Book Review of ELTHAM LODGE: Where Perfection meets Convenience by John H. Bunney
I was intrigued by the title of this publication as it sums up the idea of country house building. Their design is an attempt at mastery of perfection, to present certain ideals and support the culture of the country house rituals. However, the functionality of day-to-day living opens another avenue of research and presentation.
Eltham Lodge today is the Club House of the Royal Blackheath Gold Club. James VI of Scotland and I of England had brought with him to England the game of golf that had developed in Scotland, and Blackheath was a good spot for the game.
The Lodge is a delightful, symmetrical, beautiful-proportioned red-brick building with sash windows, a high-pitched slate room with dormers, and clusters of stacks. The main entrance is 4 pilasters, upon which the cornice rests and above is positioned a pediment. Inside the ornamentation includes decorative plasterwork, feature fireplaces, and ornamental stairs. The puzzle always with country houses is how much is original and what are the different phases of building, renovation, changes in ornament and layout. The building itself holds the key to the history. Hopefully there is supporting documentation but quite often that is not the case. Always a challenge for the researcher.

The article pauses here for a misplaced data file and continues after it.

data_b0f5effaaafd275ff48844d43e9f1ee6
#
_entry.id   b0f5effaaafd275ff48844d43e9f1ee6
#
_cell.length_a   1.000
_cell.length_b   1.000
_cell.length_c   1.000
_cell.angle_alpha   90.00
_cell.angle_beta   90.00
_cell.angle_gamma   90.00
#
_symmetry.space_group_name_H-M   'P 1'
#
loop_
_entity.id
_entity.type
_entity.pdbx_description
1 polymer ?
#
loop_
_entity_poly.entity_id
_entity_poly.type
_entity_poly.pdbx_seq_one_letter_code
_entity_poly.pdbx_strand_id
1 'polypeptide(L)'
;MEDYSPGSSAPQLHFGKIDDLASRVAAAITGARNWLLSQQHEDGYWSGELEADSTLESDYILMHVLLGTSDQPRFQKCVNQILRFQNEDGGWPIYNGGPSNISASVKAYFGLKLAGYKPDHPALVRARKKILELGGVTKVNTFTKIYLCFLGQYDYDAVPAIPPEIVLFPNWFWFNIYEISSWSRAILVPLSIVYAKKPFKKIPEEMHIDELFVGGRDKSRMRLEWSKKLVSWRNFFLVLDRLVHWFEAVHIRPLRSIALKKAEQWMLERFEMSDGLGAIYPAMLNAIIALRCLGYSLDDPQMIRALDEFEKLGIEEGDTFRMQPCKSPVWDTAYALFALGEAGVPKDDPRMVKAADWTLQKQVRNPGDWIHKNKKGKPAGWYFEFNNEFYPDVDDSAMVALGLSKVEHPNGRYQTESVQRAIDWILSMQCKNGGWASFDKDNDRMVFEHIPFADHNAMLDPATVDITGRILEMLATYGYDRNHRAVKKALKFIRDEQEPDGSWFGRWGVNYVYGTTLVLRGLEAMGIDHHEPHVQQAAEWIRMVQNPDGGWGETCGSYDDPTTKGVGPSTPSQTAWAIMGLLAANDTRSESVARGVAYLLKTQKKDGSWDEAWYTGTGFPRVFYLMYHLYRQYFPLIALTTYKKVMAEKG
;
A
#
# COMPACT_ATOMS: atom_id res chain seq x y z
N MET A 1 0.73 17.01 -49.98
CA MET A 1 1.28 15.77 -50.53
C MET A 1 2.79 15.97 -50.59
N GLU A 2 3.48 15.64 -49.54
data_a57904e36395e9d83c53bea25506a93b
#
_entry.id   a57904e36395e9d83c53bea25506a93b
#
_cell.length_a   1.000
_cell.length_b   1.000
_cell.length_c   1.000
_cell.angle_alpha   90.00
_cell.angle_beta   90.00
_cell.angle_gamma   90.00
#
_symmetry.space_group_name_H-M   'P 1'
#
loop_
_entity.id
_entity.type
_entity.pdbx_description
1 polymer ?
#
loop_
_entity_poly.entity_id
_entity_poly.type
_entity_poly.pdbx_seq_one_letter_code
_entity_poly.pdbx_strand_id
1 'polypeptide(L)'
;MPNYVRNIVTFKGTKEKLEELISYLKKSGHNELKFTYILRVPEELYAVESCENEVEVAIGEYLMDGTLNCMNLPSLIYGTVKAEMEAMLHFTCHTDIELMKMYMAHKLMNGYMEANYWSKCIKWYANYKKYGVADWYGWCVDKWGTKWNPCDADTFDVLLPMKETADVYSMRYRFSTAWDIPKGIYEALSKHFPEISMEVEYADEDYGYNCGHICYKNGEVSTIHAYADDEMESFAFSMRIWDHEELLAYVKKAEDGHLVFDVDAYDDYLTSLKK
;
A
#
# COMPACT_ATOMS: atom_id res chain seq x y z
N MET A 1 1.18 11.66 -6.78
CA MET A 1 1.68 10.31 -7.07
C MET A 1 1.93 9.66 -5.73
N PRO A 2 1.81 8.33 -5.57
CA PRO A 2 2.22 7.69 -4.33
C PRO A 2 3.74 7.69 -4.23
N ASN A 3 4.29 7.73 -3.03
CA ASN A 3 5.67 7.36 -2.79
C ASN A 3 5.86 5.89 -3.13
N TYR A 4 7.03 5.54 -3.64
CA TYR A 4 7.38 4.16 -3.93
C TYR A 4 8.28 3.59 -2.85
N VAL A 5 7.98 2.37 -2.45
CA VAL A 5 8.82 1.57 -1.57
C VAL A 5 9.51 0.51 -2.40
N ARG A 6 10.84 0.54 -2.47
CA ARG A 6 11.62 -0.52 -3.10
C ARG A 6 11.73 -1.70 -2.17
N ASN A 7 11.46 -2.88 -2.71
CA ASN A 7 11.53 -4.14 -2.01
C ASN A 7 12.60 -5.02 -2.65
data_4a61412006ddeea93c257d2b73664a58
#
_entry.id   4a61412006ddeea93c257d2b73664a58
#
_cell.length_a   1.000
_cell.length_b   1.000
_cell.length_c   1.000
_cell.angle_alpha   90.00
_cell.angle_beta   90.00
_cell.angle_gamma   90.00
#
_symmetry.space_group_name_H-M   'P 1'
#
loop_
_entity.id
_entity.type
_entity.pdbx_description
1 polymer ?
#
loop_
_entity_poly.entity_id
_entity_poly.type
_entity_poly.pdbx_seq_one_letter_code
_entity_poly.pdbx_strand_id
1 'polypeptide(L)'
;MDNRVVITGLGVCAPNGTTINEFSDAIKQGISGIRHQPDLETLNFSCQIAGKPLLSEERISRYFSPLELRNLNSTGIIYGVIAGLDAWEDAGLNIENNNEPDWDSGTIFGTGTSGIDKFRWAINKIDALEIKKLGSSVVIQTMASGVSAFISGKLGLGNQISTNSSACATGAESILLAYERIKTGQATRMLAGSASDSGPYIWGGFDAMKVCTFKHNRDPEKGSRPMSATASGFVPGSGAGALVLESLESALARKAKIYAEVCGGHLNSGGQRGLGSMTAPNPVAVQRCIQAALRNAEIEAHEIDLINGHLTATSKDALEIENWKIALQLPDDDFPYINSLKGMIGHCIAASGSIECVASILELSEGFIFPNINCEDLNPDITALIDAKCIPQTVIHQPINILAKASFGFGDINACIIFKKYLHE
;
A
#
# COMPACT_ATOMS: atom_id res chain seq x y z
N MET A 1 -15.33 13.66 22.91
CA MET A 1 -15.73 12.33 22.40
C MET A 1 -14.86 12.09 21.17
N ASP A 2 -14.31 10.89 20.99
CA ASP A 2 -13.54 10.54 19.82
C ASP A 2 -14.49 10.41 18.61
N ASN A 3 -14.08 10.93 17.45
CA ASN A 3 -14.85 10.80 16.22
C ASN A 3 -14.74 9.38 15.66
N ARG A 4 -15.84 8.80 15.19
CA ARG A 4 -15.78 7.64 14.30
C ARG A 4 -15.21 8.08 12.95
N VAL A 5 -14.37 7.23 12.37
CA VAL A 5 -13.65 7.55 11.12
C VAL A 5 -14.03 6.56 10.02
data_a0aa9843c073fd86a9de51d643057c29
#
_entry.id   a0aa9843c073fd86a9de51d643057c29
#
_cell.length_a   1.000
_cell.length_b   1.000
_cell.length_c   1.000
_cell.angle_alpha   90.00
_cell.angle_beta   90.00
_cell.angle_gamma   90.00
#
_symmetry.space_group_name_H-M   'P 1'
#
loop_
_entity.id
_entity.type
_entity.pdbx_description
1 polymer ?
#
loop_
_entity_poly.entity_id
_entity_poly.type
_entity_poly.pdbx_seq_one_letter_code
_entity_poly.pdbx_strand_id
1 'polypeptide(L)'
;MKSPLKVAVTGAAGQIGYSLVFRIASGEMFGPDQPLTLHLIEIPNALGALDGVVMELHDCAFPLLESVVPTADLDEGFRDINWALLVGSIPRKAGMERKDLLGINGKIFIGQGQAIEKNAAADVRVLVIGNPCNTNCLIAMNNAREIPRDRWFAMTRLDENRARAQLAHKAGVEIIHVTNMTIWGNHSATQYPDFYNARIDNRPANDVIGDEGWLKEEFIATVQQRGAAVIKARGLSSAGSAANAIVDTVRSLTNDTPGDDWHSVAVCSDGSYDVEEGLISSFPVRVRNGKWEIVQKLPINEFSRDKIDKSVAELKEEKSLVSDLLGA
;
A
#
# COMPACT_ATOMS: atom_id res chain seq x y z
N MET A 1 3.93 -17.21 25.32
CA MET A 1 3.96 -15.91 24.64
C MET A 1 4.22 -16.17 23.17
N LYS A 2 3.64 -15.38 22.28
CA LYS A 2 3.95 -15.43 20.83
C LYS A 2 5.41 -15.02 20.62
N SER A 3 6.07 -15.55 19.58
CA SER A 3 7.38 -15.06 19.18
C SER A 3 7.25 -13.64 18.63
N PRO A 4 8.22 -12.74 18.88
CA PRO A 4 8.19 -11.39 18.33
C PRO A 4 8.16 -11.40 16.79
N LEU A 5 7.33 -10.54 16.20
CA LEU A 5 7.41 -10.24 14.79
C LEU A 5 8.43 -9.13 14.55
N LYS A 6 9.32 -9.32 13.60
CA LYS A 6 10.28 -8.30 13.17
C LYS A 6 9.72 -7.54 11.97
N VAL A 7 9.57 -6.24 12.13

John Bunney’s book brings together many of the strands that make up the building and culture of Eltham Lodge. It explores a variety of sources along with form and functionality, to reveal the social history. I feel as if I am engaged on a tour with a stimulating conversation which brings Eltham Lodge and the story of its inhabitants into sharp focus.
I enjoyed the well-researched elements as well as the anecdotes which bring colour and life to the historical inhabitants. The book well represents the building and its surroundings in terms of its social history and describes aspects of its architectural history and context. It stands as a comprehensive reference book, providing a testimony to the Lodge’s history since it began life in 1663. The text is supported clearly with maps, plans, drawings, photographs, and paintings. It is a very engaging read for anyone who is interested in the history of Eltham Lodge.
In addition to the history, I enjoyed the concept of aspects of perfection found within the building alongside the functionality of making the house operate for the inhabitants.
Eltham Lodge: Where Perfection meets Convenience by John H. Bunney is available from Impress Publishing.